Publisher’s note: Steven’s piece was originally published in 2014, but in light of the events in the pilot episode of HBO’s Watchmen, we’re republishing it.
It began with a boy and a girl. A 19-year-old black shoeshiner got on a whites-only elevator to go up a few floors to a restroom. The elevator operator was a 17-year-old white girl and she let out a scream. The boy ran, the police followed, and two days later the city burned.
The wealthiest black community in America was destroyed in 1921, and no one remembers it happened. Oh, we’ll get the 17th film about Martin Luther King Jr. to be sure, but that’s because it’s safe history. It’s a history where we’re comfortable labeling the bad guys “bad” because we can make them caricatures and know they lose. It’s the same reason Abraham Lincoln and the end of slavery. But we don’t mention the long, dark time between. Just fold the pages of the history books over, Hollywood, and pretend that Selma happened the page after the Emancipation Proclamation.
Tulsa, Oklahoma, in 1921 was a seething center of racial hatred. Historians estimate that active members of the Ku Klux Klan numbered some 3,000 out of the 70,000 in the city. Systematic segregation was the order of the day, but taken to a sort of level rare even in the darkest parts of the South in those years. There was a section of town called Greenwood and dubbed “Negro Wall Street,” though one imagines that the actual term used wasn’t quite so polite. The black businesses were there, the black homes were there, the hospitals, schools, parks. It was the richest black neighborhood in the country, almost self-sufficient in the way it was carved off from the rest of the city. Top to bottom, this was where blacks of all social classes lived and worked, the civilized American take on the model of the Warsaw ghetto.
But that changed with the burning match tossed by that single ill-fated elevator ride.
The police — a newly elected white county sheriff and his black deputy — did not conduct a manhunt. The consensus is that they concluded that no crime had actually been committed, that the shoeshiner, Dick Rowland, had tripped, that the elevator operator Sarah Page let out a startled yell, and that a clerk next door called the police. They took Rowland into custody to protect him from being lynched.
A mob formed, demanding Rowland be turned over to them. The sheriff refused, repeatedly, despite the swelling crowds. Over in Greenwood, black leaders argued over what could be done. The old counseled patience, fearing for the wrath that could fall on the community. But the young, many of them Great War veterans, decided there would not be another lynching, that after a decade of terror in the state in which 30 had been lynched, they would draw the line there. That they would rather fight than watch another innocent butchered. With rifles and shotguns, they armed themselves and went to the courthouse.
The hours stretched out into the night, the tension building. A hundred men facing a mob 2,000 strong outside the courthouse. A shot rang out; the tension exploded. During the course of two days, dozens were killed as violence raged uncontrolled through the city. The American Red Cross estimated 300 blacks were killed, most thrown into mass graves since disappeared and never searched for. The official count was only 36 deaths. Because that’s the easy lie that always comes after the violence. After the National Guard has been called in to put down the “Negro Uprising”; after old World War I aircraft are used against civilians; after 6,000 blacks are rounded up into containment centers; after 1,200 homes and 200 businesses are burned to the ground; after there are no real figures on black deaths or injuries anyway since the two black hospitals were burned down. Read that again: they burned down the hospitals.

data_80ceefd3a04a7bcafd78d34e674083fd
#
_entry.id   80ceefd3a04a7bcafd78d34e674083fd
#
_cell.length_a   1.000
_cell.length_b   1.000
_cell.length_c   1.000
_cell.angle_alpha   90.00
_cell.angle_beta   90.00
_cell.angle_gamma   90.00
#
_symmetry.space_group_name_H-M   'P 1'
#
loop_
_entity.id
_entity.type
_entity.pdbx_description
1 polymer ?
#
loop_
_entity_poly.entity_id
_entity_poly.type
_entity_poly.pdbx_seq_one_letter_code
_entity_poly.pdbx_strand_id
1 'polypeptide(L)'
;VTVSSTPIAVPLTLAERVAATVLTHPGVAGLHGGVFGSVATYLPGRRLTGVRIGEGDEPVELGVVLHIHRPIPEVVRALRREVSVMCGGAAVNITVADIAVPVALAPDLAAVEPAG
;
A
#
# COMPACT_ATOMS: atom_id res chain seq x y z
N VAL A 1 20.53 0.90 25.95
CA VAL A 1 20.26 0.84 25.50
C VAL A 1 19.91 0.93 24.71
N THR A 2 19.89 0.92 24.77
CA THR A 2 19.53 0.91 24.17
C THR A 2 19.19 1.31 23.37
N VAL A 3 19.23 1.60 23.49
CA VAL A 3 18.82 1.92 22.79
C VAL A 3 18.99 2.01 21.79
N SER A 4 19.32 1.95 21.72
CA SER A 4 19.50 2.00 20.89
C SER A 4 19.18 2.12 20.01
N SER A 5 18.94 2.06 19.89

It’s those sorts of details that get you, that so thoroughly drive home an image of a time and a place that you think you were there. Details like that are like the phrase uttered right before Q snaps his fingers and transports you to another place. They’re like subconscious triggers that switch something in your brain, flipping you from reading about history to going full Manchurian candidate rage about something that happened before your grandparents were even born. They’re the details that make the past real instead of theoretical.
The memories are long faded, most of the survivors long scattered and dead, their stories so rarely told even to their descendants that the event is a ghost between the pages of histories. The local newspaper archives no longer have the articles that give all the details of those days, because someone has long since removed them. Even the microfiche is gone for the pages that once held those articles.
“Violence can only be concealed by a lie, and the lie can only be maintained by violence. Any man who has once proclaimed violence as his method is inevitably forced to take the lie as his principle.” — Aleksandr Solzhenitsyn
Steven Lloyd Wilson is a hopeless romantic and the last scion of Norse warriors and the forbidden elder gods. His novel, ramblings, and assorted fictions coalesce at www.burningviolin.com. You can email him here.
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